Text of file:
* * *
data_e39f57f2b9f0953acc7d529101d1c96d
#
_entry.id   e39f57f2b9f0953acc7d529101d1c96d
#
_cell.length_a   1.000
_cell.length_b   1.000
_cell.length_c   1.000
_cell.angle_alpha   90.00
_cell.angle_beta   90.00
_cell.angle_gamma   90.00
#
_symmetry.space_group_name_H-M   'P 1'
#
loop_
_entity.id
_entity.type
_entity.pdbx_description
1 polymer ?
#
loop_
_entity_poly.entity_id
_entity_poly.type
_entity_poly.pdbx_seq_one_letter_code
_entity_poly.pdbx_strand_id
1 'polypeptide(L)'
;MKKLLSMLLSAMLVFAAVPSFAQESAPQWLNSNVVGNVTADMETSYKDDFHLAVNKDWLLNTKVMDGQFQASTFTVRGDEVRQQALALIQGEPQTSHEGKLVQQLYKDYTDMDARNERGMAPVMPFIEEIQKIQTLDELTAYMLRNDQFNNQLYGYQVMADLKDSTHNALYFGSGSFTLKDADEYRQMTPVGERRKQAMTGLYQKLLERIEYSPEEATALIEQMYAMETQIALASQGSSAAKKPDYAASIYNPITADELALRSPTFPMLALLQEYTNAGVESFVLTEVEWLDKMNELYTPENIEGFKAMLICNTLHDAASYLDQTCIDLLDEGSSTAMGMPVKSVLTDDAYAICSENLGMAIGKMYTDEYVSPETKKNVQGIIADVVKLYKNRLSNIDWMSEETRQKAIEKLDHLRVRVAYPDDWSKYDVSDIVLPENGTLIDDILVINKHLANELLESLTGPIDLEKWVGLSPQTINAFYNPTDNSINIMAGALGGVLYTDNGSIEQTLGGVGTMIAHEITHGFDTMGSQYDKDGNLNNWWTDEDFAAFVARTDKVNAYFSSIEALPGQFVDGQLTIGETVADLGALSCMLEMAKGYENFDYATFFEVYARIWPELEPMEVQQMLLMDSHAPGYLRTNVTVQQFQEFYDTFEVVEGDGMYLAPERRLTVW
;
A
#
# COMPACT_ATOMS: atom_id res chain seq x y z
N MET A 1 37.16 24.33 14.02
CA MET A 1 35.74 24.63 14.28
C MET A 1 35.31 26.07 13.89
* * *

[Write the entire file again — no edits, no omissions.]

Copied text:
data_e39f57f2b9f0953acc7d529101d1c96d
#
_entry.id   e39f57f2b9f0953acc7d529101d1c96d
#
_cell.length_a   1.000
_cell.length_b   1.000
_cell.length_c   1.000
_cell.angle_alpha   90.00
_cell.angle_beta   90.00
_cell.angle_gamma   90.00
#
_symmetry.space_group_name_H-M   'P 1'
#
loop_
_entity.id
_entity.type
_entity.pdbx_description
1 polymer ?
#
loop_
_entity_poly.entity_id
_entity_poly.type
_entity_poly.pdbx_seq_one_letter_code
_entity_poly.pdbx_strand_id
1 'polypeptide(L)'
;MKKLLSMLLSAMLVFAAVPSFAQESAPQWLNSNVVGNVTADMETSYKDDFHLAVNKDWLLNTKVMDGQFQASTFTVRGDEVRQQALALIQGEPQTSHEGKLVQQLYKDYTDMDARNERGMAPVMPFIEEIQKIQTLDELTAYMLRNDQFNNQLYGYQVMADLKDSTHNALYFGSGSFTLKDADEYRQMTPVGERRKQAMTGLYQKLLERIEYSPEEATALIEQMYAMETQIALASQGSSAAKKPDYAASIYNPITADELALRSPTFPMLALLQEYTNAGVESFVLTEVEWLDKMNELYTPENIEGFKAMLICNTLHDAASYLDQTCIDLLDEGSSTAMGMPVKSVLTDDAYAICSENLGMAIGKMYTDEYVSPETKKNVQGIIADVVKLYKNRLSNIDWMSEETRQKAIEKLDHLRVRVAYPDDWSKYDVSDIVLPENGTLIDDILVINKHLANELLESLTGPIDLEKWVGLSPQTINAFYNPTDNSINIMAGALGGVLYTDNGSIEQTLGGVGTMIAHEITHGFDTMGSQYDKDGNLNNWWTDEDFAAFVARTDKVNAYFSSIEALPGQFVDGQLTIGETVADLGALSCMLEMAKGYENFDYATFFEVYARIWPELEPMEVQQMLLMDSHAPGYLRTNVTVQQFQEFYDTFEVVEGDGMYLAPERRLTVW
;
A
#
# COMPACT_ATOMS: atom_id res chain seq x y z
N MET A 1 37.16 24.33 14.02
CA MET A 1 35.74 24.63 14.28
C MET A 1 35.31 26.07 13.89